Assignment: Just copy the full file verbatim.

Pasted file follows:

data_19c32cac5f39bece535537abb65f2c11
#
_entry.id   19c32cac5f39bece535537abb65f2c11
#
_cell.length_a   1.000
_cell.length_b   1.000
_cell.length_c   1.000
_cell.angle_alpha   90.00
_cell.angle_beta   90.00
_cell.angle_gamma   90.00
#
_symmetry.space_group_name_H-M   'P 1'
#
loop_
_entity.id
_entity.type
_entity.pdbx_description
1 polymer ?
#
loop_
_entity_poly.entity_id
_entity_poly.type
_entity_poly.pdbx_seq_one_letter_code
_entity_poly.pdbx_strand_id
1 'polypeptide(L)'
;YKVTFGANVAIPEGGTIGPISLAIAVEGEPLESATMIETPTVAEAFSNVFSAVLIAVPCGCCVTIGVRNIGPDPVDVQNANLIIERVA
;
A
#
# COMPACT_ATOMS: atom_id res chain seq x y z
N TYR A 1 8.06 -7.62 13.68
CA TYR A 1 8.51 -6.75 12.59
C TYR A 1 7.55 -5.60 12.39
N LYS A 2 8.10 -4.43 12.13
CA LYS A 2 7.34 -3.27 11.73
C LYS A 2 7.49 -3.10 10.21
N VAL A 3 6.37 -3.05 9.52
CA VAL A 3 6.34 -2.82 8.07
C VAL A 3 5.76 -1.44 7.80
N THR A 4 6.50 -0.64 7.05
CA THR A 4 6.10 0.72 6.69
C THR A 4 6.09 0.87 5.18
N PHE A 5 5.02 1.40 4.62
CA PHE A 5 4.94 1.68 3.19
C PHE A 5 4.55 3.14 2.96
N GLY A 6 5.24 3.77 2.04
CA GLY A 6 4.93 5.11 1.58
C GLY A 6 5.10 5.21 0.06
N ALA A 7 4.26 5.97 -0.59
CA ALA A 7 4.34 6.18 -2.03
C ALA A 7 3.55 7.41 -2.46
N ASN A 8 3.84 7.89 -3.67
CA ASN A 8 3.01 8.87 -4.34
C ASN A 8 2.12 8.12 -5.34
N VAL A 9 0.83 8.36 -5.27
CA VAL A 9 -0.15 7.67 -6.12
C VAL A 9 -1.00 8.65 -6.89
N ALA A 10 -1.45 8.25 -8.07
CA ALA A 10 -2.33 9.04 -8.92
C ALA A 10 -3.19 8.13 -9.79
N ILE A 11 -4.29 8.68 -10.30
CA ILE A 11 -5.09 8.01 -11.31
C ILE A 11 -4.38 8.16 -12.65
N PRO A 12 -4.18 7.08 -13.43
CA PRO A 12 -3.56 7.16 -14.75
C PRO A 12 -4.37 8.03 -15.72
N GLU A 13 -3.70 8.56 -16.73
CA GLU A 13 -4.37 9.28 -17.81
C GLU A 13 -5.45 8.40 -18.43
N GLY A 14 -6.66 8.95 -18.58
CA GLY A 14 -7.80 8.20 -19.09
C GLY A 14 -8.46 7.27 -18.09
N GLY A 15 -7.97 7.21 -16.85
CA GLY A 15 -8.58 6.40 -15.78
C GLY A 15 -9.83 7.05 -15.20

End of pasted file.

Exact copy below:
data_19c32cac5f39bece535537abb65f2c11
#
_entry.id   19c32cac5f39bece535537abb65f2c11
#
_cell.length_a   1.000
_cell.length_b   1.000
_cell.length_c   1.000
_cell.angle_alpha   90.00
_cell.angle_beta   90.00
_cell.angle_gamma   90.00
#
_symmetry.space_group_name_H-M   'P 1'
#
loop_
_entity.id
_entity.type
_entity.pdbx_description
1 polymer ?
#
loop_
_entity_poly.entity_id
_entity_poly.type
_entity_poly.pdbx_seq_one_letter_code
_entity_poly.pdbx_strand_id
1 'polypeptide(L)'
;YKVTFGANVAIPEGGTIGPISLAIAVEGEPLESATMIETPTVAEAFSNVFSAVLIAVPCGCCVTIGVRNIGPDPVDVQNANLIIERVA
;
A
#
# COMPACT_ATOMS: atom_id res chain seq x y z
N TYR A 1 8.06 -7.62 13.68
CA TYR A 1 8.51 -6.75 12.59
C TYR A 1 7.55 -5.60 12.39
N LYS A 2 8.10 -4.43 12.13
CA LYS A 2 7.34 -3.27 11.73
C LYS A 2 7.49 -3.10 10.21
N VAL A 3 6.37 -3.05 9.52
CA VAL A 3 6.34 -2.82 8.07
C VAL A 3 5.76 -1.44 7.80
N THR A 4 6.50 -0.64 7.05
CA THR A 4 6.10 0.72 6.69
C THR A 4 6.09 0.87 5.18
N PHE A 5 5.02 1.40 4.62
CA PHE A 5 4.94 1.68 3.19
C PHE A 5 4.55 3.14 2.96
N GLY A 6 5.24 3.77 2.04
CA GLY A 6 4.93 5.11 1.58
C GLY A 6 5.10 5.21 0.06
N ALA A 7 4.26 5.97 -0.59
CA ALA A 7 4.34 6.18 -2.03
C ALA A 7 3.55 7.41 -2.46
N ASN A 8 3.84 7.89 -3.67
CA ASN A 8 3.01 8.87 -4.34
C ASN A 8 2.12 8.12 -5.34
N VAL A 9 0.83 8.36 -5.27
CA VAL A 9 -0.15 7.67 -6.12
C VAL A 9 -1.00 8.65 -6.89
N ALA A 10 -1.45 8.25 -8.07
CA ALA A 10 -2.33 9.04 -8.92
C ALA A 10 -3.19 8.13 -9.79
N ILE A 11 -4.29 8.68 -10.30
CA ILE A 11 -5.09 8.01 -11.31
C ILE A 11 -4.38 8.16 -12.65
N PRO A 12 -4.18 7.08 -13.43
CA PRO A 12 -3.56 7.16 -14.75
C PRO A 12 -4.37 8.03 -15.72
N GLU A 13 -3.70 8.56 -16.73
CA GLU A 13 -4.37 9.28 -17.81
C GLU A 13 -5.45 8.40 -18.43
N GLY A 14 -6.66 8.95 -18.58
CA GLY A 14 -7.80 8.20 -19.09
C GLY A 14 -8.46 7.27 -18.09
N GLY A 15 -7.97 7.21 -16.85
CA GLY A 15 -8.58 6.40 -15.78
C GLY A 15 -9.83 7.05 -15.20